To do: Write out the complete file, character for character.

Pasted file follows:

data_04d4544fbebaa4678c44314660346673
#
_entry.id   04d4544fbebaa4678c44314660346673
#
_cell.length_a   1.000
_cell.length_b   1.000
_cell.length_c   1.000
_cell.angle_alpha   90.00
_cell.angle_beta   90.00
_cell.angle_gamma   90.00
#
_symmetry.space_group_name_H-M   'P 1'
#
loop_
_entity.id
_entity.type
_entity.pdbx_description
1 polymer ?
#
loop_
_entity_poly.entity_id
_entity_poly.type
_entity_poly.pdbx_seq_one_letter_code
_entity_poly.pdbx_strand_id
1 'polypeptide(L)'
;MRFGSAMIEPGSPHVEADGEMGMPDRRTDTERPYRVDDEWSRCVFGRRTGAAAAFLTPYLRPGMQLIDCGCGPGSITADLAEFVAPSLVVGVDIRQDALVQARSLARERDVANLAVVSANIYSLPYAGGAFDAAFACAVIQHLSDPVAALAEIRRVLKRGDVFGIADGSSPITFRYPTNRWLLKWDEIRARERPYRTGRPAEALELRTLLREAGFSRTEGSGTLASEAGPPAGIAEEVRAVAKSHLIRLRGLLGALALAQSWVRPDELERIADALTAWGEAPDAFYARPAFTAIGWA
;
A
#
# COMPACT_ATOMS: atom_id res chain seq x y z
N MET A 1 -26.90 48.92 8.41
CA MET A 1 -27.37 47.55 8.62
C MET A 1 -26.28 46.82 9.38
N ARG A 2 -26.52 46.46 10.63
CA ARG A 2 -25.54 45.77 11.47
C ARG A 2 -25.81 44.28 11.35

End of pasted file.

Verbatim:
data_04d4544fbebaa4678c44314660346673
#
_entry.id   04d4544fbebaa4678c44314660346673
#
_cell.length_a   1.000
_cell.length_b   1.000
_cell.length_c   1.000
_cell.angle_alpha   90.00
_cell.angle_beta   90.00
_cell.angle_gamma   90.00
#
_symmetry.space_group_name_H-M   'P 1'
#
loop_
_entity.id
_entity.type
_entity.pdbx_description
1 polymer ?
#
loop_
_entity_poly.entity_id
_entity_poly.type
_entity_poly.pdbx_seq_one_letter_code
_entity_poly.pdbx_strand_id
1 'polypeptide(L)'
;MRFGSAMIEPGSPHVEADGEMGMPDRRTDTERPYRVDDEWSRCVFGRRTGAAAAFLTPYLRPGMQLIDCGCGPGSITADLAEFVAPSLVVGVDIRQDALVQARSLARERDVANLAVVSANIYSLPYAGGAFDAAFACAVIQHLSDPVAALAEIRRVLKRGDVFGIADGSSPITFRYPTNRWLLKWDEIRARERPYRTGRPAEALELRTLLREAGFSRTEGSGTLASEAGPPAGIAEEVRAVAKSHLIRLRGLLGALALAQSWVRPDELERIADALTAWGEAPDAFYARPAFTAIGWA
;
A
#
# COMPACT_ATOMS: atom_id res chain seq x y z
N MET A 1 -26.90 48.92 8.41
CA MET A 1 -27.37 47.55 8.62
C MET A 1 -26.28 46.82 9.38
N ARG A 2 -26.52 46.46 10.63
CA ARG A 2 -25.54 45.77 11.47
C ARG A 2 -25.81 44.28 11.35